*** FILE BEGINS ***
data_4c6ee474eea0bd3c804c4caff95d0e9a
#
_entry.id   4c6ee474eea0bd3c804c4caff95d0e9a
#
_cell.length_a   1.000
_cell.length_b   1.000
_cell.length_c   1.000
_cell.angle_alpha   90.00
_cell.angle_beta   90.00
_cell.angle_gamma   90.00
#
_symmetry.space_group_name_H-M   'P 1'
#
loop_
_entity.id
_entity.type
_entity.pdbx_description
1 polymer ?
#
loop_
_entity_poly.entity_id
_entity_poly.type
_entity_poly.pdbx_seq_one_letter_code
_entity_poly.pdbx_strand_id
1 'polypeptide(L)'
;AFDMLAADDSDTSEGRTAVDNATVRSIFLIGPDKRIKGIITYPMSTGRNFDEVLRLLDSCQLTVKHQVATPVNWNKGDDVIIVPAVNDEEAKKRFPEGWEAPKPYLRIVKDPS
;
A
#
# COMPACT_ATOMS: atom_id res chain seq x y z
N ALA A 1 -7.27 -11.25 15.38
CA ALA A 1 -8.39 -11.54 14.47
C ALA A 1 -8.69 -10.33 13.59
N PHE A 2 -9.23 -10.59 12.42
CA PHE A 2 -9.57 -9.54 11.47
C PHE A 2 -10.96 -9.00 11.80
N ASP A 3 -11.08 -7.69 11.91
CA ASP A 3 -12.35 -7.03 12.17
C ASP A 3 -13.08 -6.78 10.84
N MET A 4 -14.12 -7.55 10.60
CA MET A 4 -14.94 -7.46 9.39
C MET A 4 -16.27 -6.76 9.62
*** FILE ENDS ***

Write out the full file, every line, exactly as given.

data_4c6ee474eea0bd3c804c4caff95d0e9a
#
_entry.id   4c6ee474eea0bd3c804c4caff95d0e9a
#
_cell.length_a   1.000
_cell.length_b   1.000
_cell.length_c   1.000
_cell.angle_alpha   90.00
_cell.angle_beta   90.00
_cell.angle_gamma   90.00
#
_symmetry.space_group_name_H-M   'P 1'
#
loop_
_entity.id
_entity.type
_entity.pdbx_description
1 polymer ?
#
loop_
_entity_poly.entity_id
_entity_poly.type
_entity_poly.pdbx_seq_one_letter_code
_entity_poly.pdbx_strand_id
1 'polypeptide(L)'
;AFDMLAADDSDTSEGRTAVDNATVRSIFLIGPDKRIKGIITYPMSTGRNFDEVLRLLDSCQLTVKHQVATPVNWNKGDDVIIVPAVNDEEAKKRFPEGWEAPKPYLRIVKDPS
;
A
#
# COMPACT_ATOMS: atom_id res chain seq x y z
N ALA A 1 -7.27 -11.25 15.38
CA ALA A 1 -8.39 -11.54 14.47
C ALA A 1 -8.69 -10.33 13.59
N PHE A 2 -9.23 -10.59 12.42
CA PHE A 2 -9.57 -9.54 11.47
C PHE A 2 -10.96 -9.00 11.80
N ASP A 3 -11.08 -7.69 11.91
CA ASP A 3 -12.35 -7.03 12.17
C ASP A 3 -13.08 -6.78 10.84
N MET A 4 -14.12 -7.55 10.60
CA MET A 4 -14.94 -7.46 9.39
C MET A 4 -16.27 -6.76 9.62